The landmarks of Morocco spread through the kingdom, the top best places and visited attractions in Morocco are a must-visit. The North African country is a treasure mine of intriguing culture, breathtaking natural beauty, and genuine views that are hard to come across anyplace else on the planet. Morocco doesn’t have a nickname, so we give it the moniker “Land of Colors.” Why? Because it’s all about the colors! Everything here is exploding with color, from the mosaics to the spices, marketplaces, residences, and even the people. Even their most well-known cities have a distinct tint.
A. Jamaa El Fna:
The Jamma el-Fna Square, which is included on UNESCO’s Representative List of Humanity’s Intangible Cultural Heritage, is the beating heart of mysterious Marrakech. The square, which dates back over a thousand years, attracts storytellers, fortune-tellers, street performers, tooth collectors (yes! ), and, of course, throngs of tourists.
The area is rather calm throughout the day. There are snake charmers and juice merchants, but that pales in comparison to what happens after dark. Jamaa El Fna comes to life as the sun goes down. Restaurant booths are set up throughout the area. Street dancers, acrobats, henna painters, and a variety of other performers arrive out of nowhere and begin their show.
Because being on the square might be overpowering, I recommend watching the transition from one of the cafes that overlook the square. Get a classic mint tea and watch one of Marrakech’s best shows!
Read more in this article: Jamaa El Fna square.
B. The Majorelle Garden:
This garden is one of the main attractions and landmarks of Morocco that tourists visit. The ability to reconnect with nature and forget about the hectic metropolis around you is a vital quality of a park or a garden for me. The teeny-tiny Jardin Majorelle is just too crowded to allow you to do so.
Regardless, as the former residence of world-renowned architect Yve Sait Laurant, this small mansion houses an impressive botanical collection as well as a miniature Islamic Art Museum. The gardens, designed by landscape painter Jacques Majorelle, are regarded as the best in Marrakech and remain the city’s most visible landmark.
C. Bahia Palace:
Bahia means brilliance in Arabic, and there is no better word to describe this magnificent structure. The Bahia Palace, probably Marrakech’s best-preserved historical landmark, provides a glimpse of 19th-century Marrakech.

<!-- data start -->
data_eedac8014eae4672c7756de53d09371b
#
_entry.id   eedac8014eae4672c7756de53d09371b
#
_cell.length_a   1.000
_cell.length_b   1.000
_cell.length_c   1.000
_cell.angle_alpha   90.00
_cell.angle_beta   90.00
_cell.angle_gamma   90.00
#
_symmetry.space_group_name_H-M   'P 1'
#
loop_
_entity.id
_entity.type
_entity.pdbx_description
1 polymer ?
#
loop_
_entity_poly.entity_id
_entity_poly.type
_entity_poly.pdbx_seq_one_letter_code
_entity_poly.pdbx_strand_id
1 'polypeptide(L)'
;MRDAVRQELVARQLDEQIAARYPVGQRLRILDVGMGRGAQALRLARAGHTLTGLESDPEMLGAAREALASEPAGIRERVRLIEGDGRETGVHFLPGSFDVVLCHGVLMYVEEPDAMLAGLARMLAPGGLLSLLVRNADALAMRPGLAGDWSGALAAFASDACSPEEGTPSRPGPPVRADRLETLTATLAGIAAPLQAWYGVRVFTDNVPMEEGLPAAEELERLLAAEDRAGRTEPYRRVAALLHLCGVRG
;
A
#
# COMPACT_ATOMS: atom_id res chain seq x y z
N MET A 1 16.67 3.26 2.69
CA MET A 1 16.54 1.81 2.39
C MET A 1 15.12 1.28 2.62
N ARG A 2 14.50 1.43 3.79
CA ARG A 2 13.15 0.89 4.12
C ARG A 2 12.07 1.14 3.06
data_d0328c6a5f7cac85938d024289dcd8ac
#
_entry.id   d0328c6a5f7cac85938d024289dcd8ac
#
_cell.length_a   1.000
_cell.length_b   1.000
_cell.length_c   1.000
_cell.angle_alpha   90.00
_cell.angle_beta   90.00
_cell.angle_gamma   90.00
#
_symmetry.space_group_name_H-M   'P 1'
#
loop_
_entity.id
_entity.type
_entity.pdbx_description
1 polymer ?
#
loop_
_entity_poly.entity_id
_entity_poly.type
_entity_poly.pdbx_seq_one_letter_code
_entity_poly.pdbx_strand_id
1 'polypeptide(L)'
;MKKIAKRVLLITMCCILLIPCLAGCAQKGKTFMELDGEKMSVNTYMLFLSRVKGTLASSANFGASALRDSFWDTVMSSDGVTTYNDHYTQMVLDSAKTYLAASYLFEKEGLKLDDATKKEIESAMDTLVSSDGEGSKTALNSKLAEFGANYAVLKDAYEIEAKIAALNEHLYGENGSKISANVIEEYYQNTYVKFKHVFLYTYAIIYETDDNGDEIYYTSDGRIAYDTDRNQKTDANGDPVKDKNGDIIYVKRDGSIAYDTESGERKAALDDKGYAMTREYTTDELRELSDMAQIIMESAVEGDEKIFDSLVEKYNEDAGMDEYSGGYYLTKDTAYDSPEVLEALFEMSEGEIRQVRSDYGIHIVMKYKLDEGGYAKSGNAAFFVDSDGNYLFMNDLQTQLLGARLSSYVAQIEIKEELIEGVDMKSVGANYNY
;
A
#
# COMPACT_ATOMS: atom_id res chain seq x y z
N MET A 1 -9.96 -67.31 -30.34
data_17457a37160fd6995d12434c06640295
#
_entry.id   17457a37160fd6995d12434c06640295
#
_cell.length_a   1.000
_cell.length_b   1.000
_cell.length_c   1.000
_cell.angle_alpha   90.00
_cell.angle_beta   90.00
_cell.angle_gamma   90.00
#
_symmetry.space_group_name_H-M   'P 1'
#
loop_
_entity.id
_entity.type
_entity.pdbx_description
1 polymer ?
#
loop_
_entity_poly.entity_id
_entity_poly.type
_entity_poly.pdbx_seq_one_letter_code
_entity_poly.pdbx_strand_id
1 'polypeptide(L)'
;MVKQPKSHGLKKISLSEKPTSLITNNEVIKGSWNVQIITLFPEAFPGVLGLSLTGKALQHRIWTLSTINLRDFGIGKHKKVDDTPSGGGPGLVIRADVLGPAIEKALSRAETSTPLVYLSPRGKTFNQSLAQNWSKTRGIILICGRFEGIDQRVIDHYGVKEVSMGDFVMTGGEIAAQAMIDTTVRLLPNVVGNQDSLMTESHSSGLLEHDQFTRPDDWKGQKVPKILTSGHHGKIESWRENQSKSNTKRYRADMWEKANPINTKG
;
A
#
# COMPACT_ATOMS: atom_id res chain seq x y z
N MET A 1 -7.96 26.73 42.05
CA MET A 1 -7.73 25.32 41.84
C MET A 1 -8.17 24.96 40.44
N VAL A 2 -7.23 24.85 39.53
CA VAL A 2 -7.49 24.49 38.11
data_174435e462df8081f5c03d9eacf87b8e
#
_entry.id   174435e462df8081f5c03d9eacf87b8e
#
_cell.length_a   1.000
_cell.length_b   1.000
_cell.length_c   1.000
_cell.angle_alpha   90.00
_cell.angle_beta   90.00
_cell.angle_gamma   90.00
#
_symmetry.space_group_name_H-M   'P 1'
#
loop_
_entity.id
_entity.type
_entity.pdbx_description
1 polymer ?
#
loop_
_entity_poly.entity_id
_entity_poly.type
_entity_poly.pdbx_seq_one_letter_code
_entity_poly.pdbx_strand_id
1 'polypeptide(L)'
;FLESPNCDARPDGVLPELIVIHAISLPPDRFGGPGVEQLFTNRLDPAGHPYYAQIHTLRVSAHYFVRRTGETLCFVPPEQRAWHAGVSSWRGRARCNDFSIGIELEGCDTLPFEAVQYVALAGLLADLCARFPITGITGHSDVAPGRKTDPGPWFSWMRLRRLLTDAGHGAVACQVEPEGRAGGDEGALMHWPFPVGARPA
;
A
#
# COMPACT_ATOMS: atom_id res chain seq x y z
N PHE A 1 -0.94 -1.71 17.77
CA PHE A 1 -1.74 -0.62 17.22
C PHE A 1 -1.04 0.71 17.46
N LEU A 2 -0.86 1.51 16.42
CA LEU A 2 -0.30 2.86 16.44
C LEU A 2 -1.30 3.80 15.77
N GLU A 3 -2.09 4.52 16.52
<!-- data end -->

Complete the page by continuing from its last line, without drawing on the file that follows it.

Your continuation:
The palace, which was erected for the grand vizier Si Moussa, has about 150 apartments (including a harem) and magnificent private gardens. This eye-catching structure is surely one of the must-see attractions and landmarks of Morocco, with intricately sculpted stuccos and cedarwood.
Read more here: Must-see places in Marrakech.
2. The Sahara desert
A. Merzouga desert:
The Erg Chebbi desert, which borders Merzouga, is a famous tourist destination in Morocco. Erg Chebbi is easily accessible, with meter-high sand dunes surrounding you after an hour camel ride or hours by 4×4. The dunes are pretty high here, which makes for some stunning photographs, and there are a variety of desert camps to choose from. These tent camps are quite opulent, a genuine glamping experience in the desert! Because of the city of Merzouga’s closeness, this portion of the desert has a well-organized supply of running water and power. Keep in aware that in the Erg Chebbi desert, you will always see other tourists. Because it is lovely, it is a popular tourist destination and is usually considered the highlight of all Morocco Tours and landmarks.
Read more here; Erg Chebbi sand dunes.
B. Zagora desert:
The desert of Erg Chegaga is reported to be stunning. Here, the sand dunes are lower (especially in the beginning). Furthermore, the Erg Chegaga desert is not accessible by car. You swap your regular automobile for a 4X4 for the last two hours (four-wheel drive). This implies that visiting the Erg Chegaga desert is much more costly.
We do not advocate taking a camel ride in Erg Chegaga since the distances are substantially longer, and you cannot get deep enough into the Sahara to reach towering dunes. Overall, it may appear that the Erg Chegaga is less intriguing, although this is not the case. There are significantly fewer tourists here precisely because it is more difficult to reach. So, if you’re seeking a truly isolated vacation, we propose the Erg Chegaga desert!